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Abstract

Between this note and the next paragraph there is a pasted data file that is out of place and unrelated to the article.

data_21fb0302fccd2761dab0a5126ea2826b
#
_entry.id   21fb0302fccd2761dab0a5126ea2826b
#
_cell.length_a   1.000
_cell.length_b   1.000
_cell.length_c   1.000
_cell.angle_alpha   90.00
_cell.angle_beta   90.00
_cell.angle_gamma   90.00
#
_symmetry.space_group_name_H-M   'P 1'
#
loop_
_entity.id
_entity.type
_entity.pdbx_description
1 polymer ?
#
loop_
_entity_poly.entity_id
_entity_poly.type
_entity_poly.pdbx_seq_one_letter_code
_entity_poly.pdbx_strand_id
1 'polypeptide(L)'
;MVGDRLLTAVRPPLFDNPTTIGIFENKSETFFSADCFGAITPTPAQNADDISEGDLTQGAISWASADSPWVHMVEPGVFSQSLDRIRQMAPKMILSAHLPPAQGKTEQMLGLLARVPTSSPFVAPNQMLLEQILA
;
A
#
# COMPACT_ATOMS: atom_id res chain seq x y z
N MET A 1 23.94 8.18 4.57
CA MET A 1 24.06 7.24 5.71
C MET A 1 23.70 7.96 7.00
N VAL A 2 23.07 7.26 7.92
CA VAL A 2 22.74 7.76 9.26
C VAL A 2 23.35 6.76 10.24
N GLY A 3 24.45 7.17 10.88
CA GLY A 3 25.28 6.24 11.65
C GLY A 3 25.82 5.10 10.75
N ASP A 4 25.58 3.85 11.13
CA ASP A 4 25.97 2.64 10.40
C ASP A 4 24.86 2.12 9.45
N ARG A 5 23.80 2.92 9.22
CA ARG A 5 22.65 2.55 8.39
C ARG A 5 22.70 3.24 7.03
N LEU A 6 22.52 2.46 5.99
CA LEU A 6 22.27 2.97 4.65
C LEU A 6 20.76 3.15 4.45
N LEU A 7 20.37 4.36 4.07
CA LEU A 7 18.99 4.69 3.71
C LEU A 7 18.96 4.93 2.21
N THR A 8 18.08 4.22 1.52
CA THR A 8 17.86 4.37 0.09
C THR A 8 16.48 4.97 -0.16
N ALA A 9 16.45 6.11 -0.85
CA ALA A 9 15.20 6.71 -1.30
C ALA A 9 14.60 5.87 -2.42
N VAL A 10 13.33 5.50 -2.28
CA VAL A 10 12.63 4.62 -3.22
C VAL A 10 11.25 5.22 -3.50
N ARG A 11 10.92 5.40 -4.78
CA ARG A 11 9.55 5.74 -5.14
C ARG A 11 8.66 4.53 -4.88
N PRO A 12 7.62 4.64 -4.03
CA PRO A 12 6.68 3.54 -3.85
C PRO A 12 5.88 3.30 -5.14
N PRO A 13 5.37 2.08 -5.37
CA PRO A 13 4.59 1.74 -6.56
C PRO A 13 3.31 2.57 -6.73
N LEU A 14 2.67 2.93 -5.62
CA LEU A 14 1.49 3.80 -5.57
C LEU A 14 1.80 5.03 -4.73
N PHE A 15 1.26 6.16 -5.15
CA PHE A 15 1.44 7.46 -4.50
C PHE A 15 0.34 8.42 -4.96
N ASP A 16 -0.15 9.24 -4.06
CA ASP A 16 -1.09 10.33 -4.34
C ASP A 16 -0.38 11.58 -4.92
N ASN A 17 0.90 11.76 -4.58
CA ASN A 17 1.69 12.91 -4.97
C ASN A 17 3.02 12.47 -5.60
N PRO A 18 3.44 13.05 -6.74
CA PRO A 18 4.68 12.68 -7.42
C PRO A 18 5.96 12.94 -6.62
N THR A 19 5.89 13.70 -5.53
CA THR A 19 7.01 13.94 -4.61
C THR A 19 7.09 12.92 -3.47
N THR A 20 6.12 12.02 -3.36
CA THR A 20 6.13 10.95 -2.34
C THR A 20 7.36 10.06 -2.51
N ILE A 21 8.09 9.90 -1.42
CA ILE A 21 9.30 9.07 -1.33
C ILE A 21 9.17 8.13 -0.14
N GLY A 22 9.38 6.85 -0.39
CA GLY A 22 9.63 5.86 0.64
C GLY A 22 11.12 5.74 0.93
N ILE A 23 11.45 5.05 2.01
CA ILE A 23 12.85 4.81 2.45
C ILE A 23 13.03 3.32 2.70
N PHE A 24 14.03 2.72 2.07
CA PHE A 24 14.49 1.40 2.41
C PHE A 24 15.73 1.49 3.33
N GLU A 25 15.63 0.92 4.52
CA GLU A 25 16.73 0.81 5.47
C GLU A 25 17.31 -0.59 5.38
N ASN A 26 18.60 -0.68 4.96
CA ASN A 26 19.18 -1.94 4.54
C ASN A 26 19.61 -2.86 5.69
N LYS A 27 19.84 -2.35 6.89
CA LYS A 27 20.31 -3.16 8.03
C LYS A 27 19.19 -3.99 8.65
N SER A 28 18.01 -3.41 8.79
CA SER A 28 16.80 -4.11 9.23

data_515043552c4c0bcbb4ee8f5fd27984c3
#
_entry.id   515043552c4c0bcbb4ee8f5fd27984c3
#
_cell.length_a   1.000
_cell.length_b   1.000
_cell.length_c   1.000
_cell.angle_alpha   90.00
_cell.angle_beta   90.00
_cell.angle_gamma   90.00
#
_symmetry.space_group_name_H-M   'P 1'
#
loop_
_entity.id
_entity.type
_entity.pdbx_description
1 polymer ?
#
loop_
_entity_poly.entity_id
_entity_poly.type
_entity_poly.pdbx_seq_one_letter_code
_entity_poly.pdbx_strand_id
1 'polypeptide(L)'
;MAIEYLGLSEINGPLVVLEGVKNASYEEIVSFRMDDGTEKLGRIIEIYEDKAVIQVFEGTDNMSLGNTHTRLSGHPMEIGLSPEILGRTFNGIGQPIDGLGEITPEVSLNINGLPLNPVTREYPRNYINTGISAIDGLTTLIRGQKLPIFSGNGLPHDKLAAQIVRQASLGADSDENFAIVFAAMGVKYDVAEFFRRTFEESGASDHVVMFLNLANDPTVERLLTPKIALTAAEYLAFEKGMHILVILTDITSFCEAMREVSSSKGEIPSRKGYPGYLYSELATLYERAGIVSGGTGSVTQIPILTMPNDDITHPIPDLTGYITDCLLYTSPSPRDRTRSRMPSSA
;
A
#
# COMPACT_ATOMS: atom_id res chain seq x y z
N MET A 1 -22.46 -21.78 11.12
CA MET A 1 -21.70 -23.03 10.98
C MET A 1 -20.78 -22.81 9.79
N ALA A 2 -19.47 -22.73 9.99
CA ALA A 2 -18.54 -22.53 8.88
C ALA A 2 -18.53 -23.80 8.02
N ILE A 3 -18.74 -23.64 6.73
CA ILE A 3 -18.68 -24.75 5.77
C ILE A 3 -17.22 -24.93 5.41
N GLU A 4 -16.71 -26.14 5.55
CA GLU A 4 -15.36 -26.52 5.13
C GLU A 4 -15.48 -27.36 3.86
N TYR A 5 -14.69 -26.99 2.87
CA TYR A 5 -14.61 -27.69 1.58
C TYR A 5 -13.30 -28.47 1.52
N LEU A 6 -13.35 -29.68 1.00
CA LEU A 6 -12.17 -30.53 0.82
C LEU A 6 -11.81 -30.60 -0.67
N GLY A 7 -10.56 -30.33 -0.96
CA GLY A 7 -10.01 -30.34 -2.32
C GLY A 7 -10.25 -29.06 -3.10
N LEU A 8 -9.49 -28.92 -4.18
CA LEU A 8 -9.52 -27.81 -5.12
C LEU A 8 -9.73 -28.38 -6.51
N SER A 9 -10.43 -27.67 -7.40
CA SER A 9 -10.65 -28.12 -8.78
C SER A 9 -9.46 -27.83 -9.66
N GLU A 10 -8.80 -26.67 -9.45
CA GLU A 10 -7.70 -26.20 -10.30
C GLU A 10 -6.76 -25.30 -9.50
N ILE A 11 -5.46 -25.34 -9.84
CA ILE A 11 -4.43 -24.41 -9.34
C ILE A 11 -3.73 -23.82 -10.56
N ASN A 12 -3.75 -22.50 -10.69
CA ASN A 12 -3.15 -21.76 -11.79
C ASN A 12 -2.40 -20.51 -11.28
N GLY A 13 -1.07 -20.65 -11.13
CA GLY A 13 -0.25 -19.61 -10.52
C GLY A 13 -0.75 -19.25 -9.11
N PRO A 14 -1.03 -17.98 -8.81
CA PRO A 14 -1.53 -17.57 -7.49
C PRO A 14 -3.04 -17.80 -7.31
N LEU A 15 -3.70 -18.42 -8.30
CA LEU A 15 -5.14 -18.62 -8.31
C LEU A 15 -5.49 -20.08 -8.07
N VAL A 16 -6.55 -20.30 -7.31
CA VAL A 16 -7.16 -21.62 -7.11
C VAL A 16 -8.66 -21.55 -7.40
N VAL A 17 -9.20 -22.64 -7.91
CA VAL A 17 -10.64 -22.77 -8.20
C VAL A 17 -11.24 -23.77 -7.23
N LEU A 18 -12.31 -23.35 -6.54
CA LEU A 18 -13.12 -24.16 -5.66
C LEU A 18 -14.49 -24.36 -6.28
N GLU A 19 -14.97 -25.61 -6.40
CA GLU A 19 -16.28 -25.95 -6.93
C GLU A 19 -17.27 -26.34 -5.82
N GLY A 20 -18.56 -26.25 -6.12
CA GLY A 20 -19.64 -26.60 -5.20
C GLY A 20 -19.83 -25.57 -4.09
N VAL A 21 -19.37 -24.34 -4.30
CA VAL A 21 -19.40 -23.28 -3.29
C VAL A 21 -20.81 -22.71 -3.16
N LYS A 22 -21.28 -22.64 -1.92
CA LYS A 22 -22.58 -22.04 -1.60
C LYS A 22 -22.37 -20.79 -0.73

Implanted foreign bodies of certain shapes, especially large non-perforated polymer films, induce subcutaneous sarcomas in a high percentage of mice and rats; in contrast, implants of other shapes, e.g., perforated or minced films or Millipore filters with 0.45 μm pores, are non-carcinogenic or only weakly carcinogenic. Experiments described in this report have shown that when carcinogenic non-perforated film was removed at 3.5 months after implantation and one of the “non-carcinogenic” foreign bodies listed above was implanted into the same subcutaneous sites, a high percentage of sarcomas was induced. The same non-carcinogenic or weakly carcinogenic foreign bodies implanted in the mice after total body γ irradiation or after single injection of ethylnitrosourea induced subcutaneous sarcomas in significantly higher percentages of animals than the same foreign bodies implanted in control mice. Our data suggest that foreign bodies of “non-carcinogenic” or “weakly carcinogenic” shapes can act as efficient promoters of subcutaneous carcinogenesis initiated by other agents such as implanted “carcinogenic” foreign bodies, ionizing radiation or chemical carcinogen.